“The Fourth Amendment was designed to stand between us and arbitrary governmental authority. For all practical purposes, that shield has been shattered, leaving our liberty and personal integrity subject to the whim of every cop on the beat, trooper on the highway and jail official.”—Herman Schwartz, The Nation
You think you’ve got rights? Think again.
All of those freedoms we cherish—the ones enshrined in the Constitution, the ones that affirm our right to free speech and assembly, due process, privacy, bodily integrity, the right to not have police seize our property without a warrant, or search and detain us without probable cause—amount to nothing when the government and its agents are allowed to disregard those prohibitions on government overreach at will.
This is the grim reality of life in the American police state.
Our so-called rights have been reduced to technicalities in the face of the government’s ongoing power grabs.
Consider a case before the U.S. Supreme Court (Mitchell vs. Wisconsin) in which Wisconsin police officers read an unconscious man his rights and then proceeded to forcibly and warrantlessly draw his blood while he was still unconscious in order to determine if he could be charged with a DUI.
To sanction this forced blood draw, the cops and the courts have hitched their wagon to state “implied consent” laws (all of the states have them), which suggest that merely driving on a state-owned road implies that a person has consented to police sobriety tests, breathalyzers and blood draws.
More than half of the states (29 states) allow police to do warrantless, forced blood draws on unconscious individuals whom they suspect of driving while intoxicated.
Seven state appeals courts have declared these warrantless blood draws when carried out on unconscious suspects are unconstitutional. Courts in seven other states have found that implied consent laws run afoul of the Fourth Amendment. And yet seven other states (including Wisconsin) have ruled that implied consent laws provide police with a free pass when it comes to the Fourth Amendment and forced blood draws.
With this much division among the state courts, a lot is riding on which way the U.S. Supreme Court rules in Mitchell and whether it allows state legislatures to use implied consent laws as a means of allowing police to bypass the Fourth Amendment’s warrant requirement in relation to forced blood draws and unconscious suspects.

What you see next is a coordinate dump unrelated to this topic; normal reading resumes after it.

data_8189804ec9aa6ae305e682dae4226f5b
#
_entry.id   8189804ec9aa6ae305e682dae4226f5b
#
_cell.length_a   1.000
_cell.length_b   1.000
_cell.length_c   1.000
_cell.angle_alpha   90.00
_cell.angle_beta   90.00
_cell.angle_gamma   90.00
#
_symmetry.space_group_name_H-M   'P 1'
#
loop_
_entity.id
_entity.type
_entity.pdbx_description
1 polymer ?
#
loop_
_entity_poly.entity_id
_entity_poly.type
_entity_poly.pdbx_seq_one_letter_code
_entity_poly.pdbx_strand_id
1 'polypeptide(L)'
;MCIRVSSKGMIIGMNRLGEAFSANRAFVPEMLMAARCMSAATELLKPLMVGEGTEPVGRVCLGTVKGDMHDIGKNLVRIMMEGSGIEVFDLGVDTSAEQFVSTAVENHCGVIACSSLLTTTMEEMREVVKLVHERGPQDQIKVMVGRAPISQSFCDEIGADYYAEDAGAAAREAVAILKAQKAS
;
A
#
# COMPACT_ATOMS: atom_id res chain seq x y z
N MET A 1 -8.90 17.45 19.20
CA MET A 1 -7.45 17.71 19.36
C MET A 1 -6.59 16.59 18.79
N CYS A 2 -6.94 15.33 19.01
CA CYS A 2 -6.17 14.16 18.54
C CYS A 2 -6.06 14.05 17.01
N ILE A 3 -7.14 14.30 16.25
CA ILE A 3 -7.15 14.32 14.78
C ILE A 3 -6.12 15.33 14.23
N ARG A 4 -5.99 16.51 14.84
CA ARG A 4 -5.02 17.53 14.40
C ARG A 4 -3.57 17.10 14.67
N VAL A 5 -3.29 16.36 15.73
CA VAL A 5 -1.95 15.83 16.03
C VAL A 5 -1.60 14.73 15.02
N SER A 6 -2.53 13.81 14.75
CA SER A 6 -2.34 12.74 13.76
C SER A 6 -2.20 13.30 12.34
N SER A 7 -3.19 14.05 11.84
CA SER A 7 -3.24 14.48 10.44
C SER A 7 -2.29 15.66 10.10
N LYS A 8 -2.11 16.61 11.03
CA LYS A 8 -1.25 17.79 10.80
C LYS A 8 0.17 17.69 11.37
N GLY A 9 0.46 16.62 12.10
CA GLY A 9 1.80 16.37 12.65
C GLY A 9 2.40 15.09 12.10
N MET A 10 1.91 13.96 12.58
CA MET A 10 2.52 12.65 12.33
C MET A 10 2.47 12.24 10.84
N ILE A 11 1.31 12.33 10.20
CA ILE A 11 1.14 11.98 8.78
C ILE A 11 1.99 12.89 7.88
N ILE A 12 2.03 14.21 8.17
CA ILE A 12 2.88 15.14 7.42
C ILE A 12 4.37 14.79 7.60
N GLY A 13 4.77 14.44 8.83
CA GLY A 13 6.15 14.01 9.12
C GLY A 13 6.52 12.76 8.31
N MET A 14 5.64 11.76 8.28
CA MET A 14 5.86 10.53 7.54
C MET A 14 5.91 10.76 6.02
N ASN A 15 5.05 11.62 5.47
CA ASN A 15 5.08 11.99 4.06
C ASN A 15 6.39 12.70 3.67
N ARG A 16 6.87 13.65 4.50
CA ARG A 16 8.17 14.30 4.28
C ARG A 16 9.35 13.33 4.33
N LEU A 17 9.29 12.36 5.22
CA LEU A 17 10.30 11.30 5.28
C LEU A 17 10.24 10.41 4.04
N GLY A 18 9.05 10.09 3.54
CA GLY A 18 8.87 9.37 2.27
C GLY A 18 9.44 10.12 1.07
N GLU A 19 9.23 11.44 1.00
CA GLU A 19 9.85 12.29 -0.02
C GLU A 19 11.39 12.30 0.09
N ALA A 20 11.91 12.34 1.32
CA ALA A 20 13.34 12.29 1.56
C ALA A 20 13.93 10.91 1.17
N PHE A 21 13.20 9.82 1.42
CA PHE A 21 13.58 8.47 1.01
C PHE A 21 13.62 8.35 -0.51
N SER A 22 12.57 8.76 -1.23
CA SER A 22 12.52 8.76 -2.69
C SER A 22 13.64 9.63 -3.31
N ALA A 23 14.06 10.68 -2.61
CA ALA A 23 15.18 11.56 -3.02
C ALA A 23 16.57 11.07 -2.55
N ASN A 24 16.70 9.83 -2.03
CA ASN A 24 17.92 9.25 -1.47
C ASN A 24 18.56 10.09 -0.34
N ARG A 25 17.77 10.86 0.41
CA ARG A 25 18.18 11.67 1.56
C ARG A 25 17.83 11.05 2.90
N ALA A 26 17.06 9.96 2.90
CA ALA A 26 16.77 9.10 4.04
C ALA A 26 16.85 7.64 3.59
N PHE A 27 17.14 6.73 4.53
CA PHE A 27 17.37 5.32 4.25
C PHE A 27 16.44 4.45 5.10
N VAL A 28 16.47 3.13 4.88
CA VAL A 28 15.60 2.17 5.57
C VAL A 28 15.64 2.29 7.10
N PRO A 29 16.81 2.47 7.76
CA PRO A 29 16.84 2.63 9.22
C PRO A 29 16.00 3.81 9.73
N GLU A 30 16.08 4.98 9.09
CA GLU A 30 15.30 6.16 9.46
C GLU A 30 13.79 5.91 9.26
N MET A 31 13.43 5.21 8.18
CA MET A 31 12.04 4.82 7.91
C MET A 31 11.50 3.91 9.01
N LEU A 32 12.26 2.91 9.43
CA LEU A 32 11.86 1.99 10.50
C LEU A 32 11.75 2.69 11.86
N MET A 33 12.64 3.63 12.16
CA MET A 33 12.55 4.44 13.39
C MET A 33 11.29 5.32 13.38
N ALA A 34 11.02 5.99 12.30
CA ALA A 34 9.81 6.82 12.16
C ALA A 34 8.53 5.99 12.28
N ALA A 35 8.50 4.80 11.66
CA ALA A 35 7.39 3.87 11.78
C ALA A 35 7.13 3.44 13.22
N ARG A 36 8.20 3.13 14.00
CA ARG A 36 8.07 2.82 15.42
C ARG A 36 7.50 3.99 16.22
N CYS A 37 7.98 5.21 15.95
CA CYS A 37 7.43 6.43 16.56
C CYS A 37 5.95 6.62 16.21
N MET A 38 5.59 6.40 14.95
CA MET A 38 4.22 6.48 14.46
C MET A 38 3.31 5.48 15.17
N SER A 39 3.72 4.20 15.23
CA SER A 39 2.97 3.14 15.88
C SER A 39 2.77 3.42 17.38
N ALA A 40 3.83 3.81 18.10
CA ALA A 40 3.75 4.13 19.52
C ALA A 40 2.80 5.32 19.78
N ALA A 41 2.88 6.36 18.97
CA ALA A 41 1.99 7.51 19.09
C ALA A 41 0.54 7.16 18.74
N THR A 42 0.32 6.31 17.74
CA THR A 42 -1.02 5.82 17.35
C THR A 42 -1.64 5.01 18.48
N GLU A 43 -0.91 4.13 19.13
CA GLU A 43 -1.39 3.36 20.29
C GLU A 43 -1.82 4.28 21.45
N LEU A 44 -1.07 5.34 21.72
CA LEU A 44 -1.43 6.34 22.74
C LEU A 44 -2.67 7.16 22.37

Mind you, this is the third time in as many years that the Supreme Court has taken up the issue of warrantless blood draws.
In 2016, the Court ruled 7-1 in Birchfield v. North Dakota that states may not prosecute suspected drunken drivers for refusing warrantless blood draws when they are arrested. However, the Court also tossed the cops a bone by giving them a green light to require a warrantless breath test incident to arrest. Writing for the majority, Justice Samuel Alito rightly recognized the danger of allowing the government to warrantlessly take possession of—and preserve indefinitely—one’s biological and genetic material.
In 2013, a divided Supreme Court held in Missouri v. McNeely that people suspected of drunken driving can’t automatically be subjected to blood tests without a warrant and without their consent.
The differences between McNeely, Birchfeld and Mitchell are nuanced, but it is in these nuances that the struggle to preserve the Fourth Amendment can best be seen.
The Fourth Amendment has been on life support for a long time.
Our freedoms—especially the Fourth Amendment—continue to be strangulated by a prevailing view among government bureaucrats that they have the right to search, seize, strip, scan, spy on, probe, pat down, taser, and arrest any individual at any time and for the slightest provocation.
Forced cavity searches, forced colonoscopies, forced blood draws, forced breath-alcohol tests, forced DNA extractions, forced eye scans, forced inclusion in biometric databases: these are just a few ways in which Americans are being forced to accept that we have no control over our bodies, our lives and our property, especially when it comes to interactions with the government.
Worse, on a daily basis, Americans are being made to relinquish the most intimate details of who we are—our biological makeup, our genetic blueprints, and our biometrics (facial characteristics and structure, fingerprints, iris scans, etc.)—in order to clear the nearly insurmountable hurdle that increasingly defines life in the United States: we are now guilty until proven innocent.
Such is life in America today that individuals are being threatened with arrest and carted off to jail for the least hint of noncompliance, homes are being raided by police under the slightest pretext, property is being seized on the slightest hint of suspicious activity, and roadside police stops have devolved into government-sanctioned exercises in humiliation and degradation with a complete disregard for privacy and human dignity.
Remember what happened to Utah nurse Alex Wubbels after a police detective demanded to take blood from a badly injured, unconscious patient without a warrant?
Wubbels refused to go along with the cop’s order, citing hospital policy that requires police to either have a warrant or permission from the patient in order to draw blood.
The detective had neither.
Irate, the detective threatened to have Wubbels arrested if she didn’t comply. Backed up by her supervisors, Wubbels respectfully stood her ground only to be roughly grabbed, shoved out of the hospital, handcuffed and forced into an unmarked car while hospital police looked on and failed to intervene (take a look at the police body camera footage, which went viral, and see for yourself).